Hold daily exclusive trials in 5,097 pending criminal cases against MPs, MLAs, SC told

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Supreme Court of India in New Delhi.

Supreme Court of India in New Delhi.
| Photo Credit: SUBRAMANIUM S.

The Supreme Court is considering an amicus curiae report which has recommended holding day-to-day and exclusive criminal trials of MPs and MLAs, noting that 5,097 cases are pending against lawmakers across the country.

Of these, more than 40% — 2,122 cases — have been pending for over five years, noted a report submitted by amicus curiae, senior advocate Vijay Hansaria, before a Bench led by Chief Justice of India D.Y. Chandrachud.

“As per report of the Association for Democratic Rights (July 2022), 236 out of 542 Lok Sabha members (44%), 71 out of 226 Rajya Sabha members (31%) and 1,723 of 3,991 State Legislators (43%) have criminal cases against them,” the amicus, assisted by advocate Sneha Kalita, informed the court.

Mr. Hansaria said that the “large pendency of cases against sitting as well as former Parliamentarians and State Legislators” was a serious issue.

‘No adjournments’

The report recommended that State High Courts and Principal Sessions Judges in every district should allocate work among judicial officers so that these cases could be tried exclusively on a day-to-day basis. “No adjournment shall be granted except in rare and exceptional circumstances and for reasons to be recorded,” the report recommended, adding that States should appoint at least two Special Public Prosecutors.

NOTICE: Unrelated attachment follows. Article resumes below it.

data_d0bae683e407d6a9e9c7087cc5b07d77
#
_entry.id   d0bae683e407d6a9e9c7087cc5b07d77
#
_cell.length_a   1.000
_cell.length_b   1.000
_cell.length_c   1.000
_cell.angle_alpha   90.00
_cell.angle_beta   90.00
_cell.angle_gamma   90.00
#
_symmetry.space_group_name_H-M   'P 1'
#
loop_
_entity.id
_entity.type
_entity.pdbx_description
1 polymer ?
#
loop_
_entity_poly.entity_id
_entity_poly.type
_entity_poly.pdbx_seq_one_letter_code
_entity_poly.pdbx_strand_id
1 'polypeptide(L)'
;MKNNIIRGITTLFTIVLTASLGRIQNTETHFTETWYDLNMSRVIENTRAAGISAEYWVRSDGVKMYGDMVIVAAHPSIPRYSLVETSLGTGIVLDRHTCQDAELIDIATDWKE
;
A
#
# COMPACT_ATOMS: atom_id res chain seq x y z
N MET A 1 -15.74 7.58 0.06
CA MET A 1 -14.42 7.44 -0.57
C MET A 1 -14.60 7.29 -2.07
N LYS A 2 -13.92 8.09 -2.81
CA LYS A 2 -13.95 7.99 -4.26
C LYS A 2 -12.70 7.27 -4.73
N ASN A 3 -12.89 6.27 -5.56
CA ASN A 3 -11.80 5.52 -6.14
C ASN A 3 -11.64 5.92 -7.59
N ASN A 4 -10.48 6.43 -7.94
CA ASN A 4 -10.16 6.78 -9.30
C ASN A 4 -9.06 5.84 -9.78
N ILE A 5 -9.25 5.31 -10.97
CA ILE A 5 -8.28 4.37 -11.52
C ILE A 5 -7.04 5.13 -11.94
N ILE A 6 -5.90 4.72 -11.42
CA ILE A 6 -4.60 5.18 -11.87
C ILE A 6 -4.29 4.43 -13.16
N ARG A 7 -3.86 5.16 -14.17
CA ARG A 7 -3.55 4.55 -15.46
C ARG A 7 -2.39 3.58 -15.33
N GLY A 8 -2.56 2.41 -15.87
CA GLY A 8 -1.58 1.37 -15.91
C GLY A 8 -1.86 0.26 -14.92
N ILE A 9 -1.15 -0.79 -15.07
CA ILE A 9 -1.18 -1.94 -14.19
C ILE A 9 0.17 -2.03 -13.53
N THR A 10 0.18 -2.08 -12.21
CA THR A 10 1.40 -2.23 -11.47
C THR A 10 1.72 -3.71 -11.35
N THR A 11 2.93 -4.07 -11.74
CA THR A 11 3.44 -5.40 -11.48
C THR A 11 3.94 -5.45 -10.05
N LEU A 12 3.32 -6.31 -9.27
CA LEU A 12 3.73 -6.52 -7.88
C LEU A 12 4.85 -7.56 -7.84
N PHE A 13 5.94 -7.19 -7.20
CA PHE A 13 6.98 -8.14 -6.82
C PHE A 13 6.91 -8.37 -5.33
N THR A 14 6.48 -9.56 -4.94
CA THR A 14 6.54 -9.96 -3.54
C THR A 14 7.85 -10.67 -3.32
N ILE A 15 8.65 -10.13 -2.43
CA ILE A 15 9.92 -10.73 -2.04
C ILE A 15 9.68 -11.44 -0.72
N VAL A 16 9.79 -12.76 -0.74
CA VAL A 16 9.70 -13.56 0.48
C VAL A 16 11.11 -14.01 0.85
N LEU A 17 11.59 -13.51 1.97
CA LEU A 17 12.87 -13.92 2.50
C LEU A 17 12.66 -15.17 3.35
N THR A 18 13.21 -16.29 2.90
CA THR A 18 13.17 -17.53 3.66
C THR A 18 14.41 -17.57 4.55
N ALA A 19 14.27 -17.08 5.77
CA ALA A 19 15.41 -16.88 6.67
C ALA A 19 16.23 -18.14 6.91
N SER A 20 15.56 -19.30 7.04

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“In case the public prosecutor and/or the prosecution fail to co-operate in the expeditious trial, the trial court shall send a copy of the order to the Chief Secretary of the State, who will take necessary remedial measures and submit a report,” it suggested.

The bail of the accused should be cancelled if they tried to delay the trial, the amicus said, proposing that first priority should be given to cases dealing with offences which are punishable with death or life imprisonment. Cases involving sitting legislators should be given priority over former legislators, the amicus added.

The apex court has scheduled a hearing in July.


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